This weekend it was time to head west, toward Carlsbad, New Mexico and the Guadalupe Mountains. I've been going down to Big Bend lately, about four hours south of Midland. Carlsbad-on-the-Pecos is only 2.5 hours west of Midland, and the Guadalupes are just beyond. A bit closer. And almost two hours closer than high-mountain Cloudcroft, NM.
My original plan was to drive out Saturday morning and drive the Guadalupe Scenic Drive, or NM 137. This paved road traverses the Guadalupe Mountains west of Carlsbad and leads to Dog Canyon in Guadalupe National Park, which is of course in Texas. On Friday night I got a text message from a dirt-biking friend and former colleague from ConocoPhillips. We arranged to ride on Saturday afternoon at Hackberry Lake OHV area, which is ~50,000 acres of BLM land in New Mexico about 25 miles NE of Carlsbad.
I've never put my motorcycle in the back of my new truck. I ran to Lowe's to get a board to use as a ramp, andI found they have Werner aluminum ramps for $99, which is cheaper than anything I could find on Amazon.com. Amazon is not always the bomb... Loaded up, drove out about 2.5 hours to Hackberry. It's free, and there is a little camping/picnic area with nice shelters and picnic tables. Almost completely deserted on a nice spring Saturday. We rode for about four hours. The trails are pretty sandy, and we rode a lot of two-track. There is potash mining and oil drilling activity in the area, and we actually stumbled upon a well staked by my new employer. Many of the roads we drove were oilfield roads, many surfaced in gravel. The trails we did find were sandy. One fun trail led down a hill into a wash, then following the twisty wash. After a short break we went out again, south this time, past a marshy lake area. The sand was worse down in this area and I was having trouble riding, keeping up speed. And I thought I had sand all figured out after riding at Kermit Dunes! Like I said in previous posts, sand is okay if you don't need to stay on a defined trail. Finally I lost control and did a mild crash into some vegetation. Pokeys in my arm, back, and a big scratch on my neck. I realized I was nearly exhausted.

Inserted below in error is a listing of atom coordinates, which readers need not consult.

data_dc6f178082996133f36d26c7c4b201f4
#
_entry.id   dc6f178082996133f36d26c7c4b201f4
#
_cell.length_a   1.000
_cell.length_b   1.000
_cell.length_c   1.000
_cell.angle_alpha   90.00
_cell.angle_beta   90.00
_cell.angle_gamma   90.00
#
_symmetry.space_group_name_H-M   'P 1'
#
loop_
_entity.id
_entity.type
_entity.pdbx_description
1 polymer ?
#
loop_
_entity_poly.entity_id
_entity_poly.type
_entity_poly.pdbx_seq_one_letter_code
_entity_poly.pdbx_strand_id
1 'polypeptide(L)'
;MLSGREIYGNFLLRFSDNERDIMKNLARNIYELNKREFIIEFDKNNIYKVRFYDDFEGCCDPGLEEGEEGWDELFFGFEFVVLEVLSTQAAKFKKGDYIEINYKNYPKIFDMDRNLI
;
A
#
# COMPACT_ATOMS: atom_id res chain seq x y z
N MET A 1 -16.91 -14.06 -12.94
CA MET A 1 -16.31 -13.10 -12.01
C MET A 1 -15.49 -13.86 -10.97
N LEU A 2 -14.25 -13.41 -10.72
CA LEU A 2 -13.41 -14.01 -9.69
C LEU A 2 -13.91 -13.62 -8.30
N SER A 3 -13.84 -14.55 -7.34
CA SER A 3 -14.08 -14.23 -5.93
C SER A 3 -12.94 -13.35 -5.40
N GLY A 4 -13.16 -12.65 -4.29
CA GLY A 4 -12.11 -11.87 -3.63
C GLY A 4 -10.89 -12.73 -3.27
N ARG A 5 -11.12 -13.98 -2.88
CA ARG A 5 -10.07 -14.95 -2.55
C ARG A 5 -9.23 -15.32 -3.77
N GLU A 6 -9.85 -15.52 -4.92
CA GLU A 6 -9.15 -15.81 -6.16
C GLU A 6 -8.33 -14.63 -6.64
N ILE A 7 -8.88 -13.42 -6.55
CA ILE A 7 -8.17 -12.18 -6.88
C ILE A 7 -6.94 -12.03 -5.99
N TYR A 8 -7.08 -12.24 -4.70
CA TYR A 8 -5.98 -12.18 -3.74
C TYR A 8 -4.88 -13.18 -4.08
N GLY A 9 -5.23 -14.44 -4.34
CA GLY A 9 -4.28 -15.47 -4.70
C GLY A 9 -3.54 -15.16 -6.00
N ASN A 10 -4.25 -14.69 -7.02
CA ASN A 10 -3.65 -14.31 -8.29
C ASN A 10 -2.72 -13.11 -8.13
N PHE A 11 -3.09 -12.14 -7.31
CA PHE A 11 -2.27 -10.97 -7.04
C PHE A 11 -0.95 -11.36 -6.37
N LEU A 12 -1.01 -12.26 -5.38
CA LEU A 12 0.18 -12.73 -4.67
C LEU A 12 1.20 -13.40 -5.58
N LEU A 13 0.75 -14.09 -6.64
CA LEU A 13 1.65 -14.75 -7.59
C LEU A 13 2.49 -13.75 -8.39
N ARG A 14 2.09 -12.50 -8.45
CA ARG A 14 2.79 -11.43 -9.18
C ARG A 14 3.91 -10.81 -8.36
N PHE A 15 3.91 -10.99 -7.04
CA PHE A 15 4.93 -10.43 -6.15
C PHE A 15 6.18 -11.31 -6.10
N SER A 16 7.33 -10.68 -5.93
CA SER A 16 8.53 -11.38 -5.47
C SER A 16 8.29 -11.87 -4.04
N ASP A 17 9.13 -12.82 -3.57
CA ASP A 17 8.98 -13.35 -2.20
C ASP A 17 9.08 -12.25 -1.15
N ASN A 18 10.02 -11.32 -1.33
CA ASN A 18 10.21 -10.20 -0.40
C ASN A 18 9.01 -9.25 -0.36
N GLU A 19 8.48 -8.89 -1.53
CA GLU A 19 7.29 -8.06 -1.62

Overall, Hackberry was so-so. There are some dunes areas and a rockier hill that we didn't get onto. I think the key is to find the varying terrain. It's a big place; I will be back. Some of the most fun was riding my friend's bike, which is a Honda 2-stroke MX bike. Standover was 2-3 inches higher than my "little" 230F (which I used to think was huge). Perfect height. Great power and "pop" above a certain RPM. It reminded me of my MX-5 -- the torque really kicks in above a certain RPM. It also reminded me of my Yamaha in size. My Honda 230F doesn't have that pop, but once again reminded me that's it's fast enough to maim or kill, and it's fast enough for me. I need to improve as a rider before I can wring everything out of that bike. Sorry, no pictures from Hackberry Lake... like skiing, it's hard to ride and take photos. The first thing to fatigue on me was my clutch hand/arm!
Sabkha and I continued west toward Carlsbad as the sun set. We found NM 137 north of Carlsbad and headed SW into the Guadalupes. No we did not stop at Lucy's Mexican Restaurant. Lots of ranchland, gradually going up... then low, scrubby juniper-type forest. The sun dropped and we pulled off onto a side road out of sight of 137 and got ready to camp. Take out the bike, unload the bed.... kind of a pain, but the truck bed is my (night-night, sleepy-sleepy) bed. This was night #3 in the back of the truck. The bed is nominally 5' long, but I can jjjjust fit diagonally. Actually I can't, so I have to sleep with the tailgate down. It was really windy and gusty, so tough to sleep. But it was gorgeous... the stars were bright and clear, and I could easily see the glowing cloud of the Milky Way. A relaxing and nice evening. Made Ramen with canned chicken chunks -- yum! Sabkha helped me eat it.
Next morning the sun rose and lit up my truck bed. Got up and made some breakfast and anti-headache, caffeine-addiction imported-from-England-by-Debi Tetley tea. That was the last of my water. Why do I always forget water? Luckily we found a water source just up the road. Another mile or two brought us to the turn off for the Sitting Bull Falls trailhead. Followed by another mile or so of quite high-clearance road, and two closed gates (ahhhh! annoying!) brought us to the trailhead, where I spent about 20 minutes getting ready to hike.
No signs of anyone around. Off we went down the trail, which was more like a road for the first one mile. It was "paved" with outcrops of smooth limestone, which would've made a very bumpy road. At one-point-oh miles we crossed a fenceline and began heading down into a canyon. The scenery was nice, although I prefer the Arizona-style intrusive-rock scenery. Something about flat-lying limestone just doesn't do it for me, although this canyon did surprise me...